Venezuela accuses Israel of war crimes against Palestinians at UNSC

The meeting, held under a process known as the Arria Formula, focused on the question of whether West Bank settlements are a stumbling block to peace.

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October 14, 2016 21:30
UN Security Council

Members of UN Security Council during meeting at UN headquarters in New York , October 14. (photo credit: REUTERS)

 
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Jerusalem responded to the UN Security Council’s special debate on the settlements on Friday by saying that characterizing the settlements as the “obstacle to peace” recycles the “scandalous Palestinian demand that Palestine be cleansed of any Jews.”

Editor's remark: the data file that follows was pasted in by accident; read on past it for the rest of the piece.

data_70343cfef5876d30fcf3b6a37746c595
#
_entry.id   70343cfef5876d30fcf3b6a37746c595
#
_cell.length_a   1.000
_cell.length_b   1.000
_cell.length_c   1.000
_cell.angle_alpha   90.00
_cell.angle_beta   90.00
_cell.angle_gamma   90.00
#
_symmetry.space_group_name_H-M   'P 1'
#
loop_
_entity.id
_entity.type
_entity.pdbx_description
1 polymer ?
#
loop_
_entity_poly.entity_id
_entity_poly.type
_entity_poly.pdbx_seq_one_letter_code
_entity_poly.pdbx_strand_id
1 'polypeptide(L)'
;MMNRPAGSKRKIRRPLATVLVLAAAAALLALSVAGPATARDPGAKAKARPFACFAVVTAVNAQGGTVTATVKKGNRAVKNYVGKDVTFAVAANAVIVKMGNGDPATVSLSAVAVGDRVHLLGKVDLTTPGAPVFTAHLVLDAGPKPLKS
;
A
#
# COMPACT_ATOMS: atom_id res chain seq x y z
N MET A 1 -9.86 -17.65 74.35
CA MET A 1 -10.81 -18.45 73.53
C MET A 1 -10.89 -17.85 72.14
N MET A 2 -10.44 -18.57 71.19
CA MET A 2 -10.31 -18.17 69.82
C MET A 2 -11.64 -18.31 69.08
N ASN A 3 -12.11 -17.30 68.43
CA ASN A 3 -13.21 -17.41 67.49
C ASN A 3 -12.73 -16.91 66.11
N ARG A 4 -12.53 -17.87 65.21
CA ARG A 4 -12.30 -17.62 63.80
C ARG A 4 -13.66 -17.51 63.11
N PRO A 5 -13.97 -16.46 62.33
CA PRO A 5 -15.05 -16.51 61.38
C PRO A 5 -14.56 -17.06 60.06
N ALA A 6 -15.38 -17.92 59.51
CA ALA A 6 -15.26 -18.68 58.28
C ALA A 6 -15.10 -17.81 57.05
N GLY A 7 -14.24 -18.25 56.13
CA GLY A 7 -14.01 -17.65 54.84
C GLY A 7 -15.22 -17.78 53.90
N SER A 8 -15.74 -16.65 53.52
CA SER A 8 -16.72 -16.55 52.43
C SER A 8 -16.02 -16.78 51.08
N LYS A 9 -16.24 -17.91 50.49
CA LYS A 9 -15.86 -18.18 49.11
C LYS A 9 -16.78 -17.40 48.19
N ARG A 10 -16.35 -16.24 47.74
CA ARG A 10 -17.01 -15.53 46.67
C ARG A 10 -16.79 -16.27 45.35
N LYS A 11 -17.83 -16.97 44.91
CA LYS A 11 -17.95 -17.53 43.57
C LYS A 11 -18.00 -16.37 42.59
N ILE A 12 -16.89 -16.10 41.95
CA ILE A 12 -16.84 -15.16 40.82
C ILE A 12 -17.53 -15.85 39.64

“In any other case, a demand such as this would be completely rejected by the international community,” senior sources in Jerusalem said. “No one, for instance, would even think about saying that a condition of peace would be that Israel be without Arabs.”

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These comments came in response to a discussion in the Security Council, where left-wing Israeli NGOs Peace Now and B’Tselem joined an informal meeting, held under a process known as the Arria Formula, which focused on the question of whether West Bank settlements are a stumbling block to peace. The debate was convened at the request of Angola, Malaysia, Venezuela, Senegal and Egypt.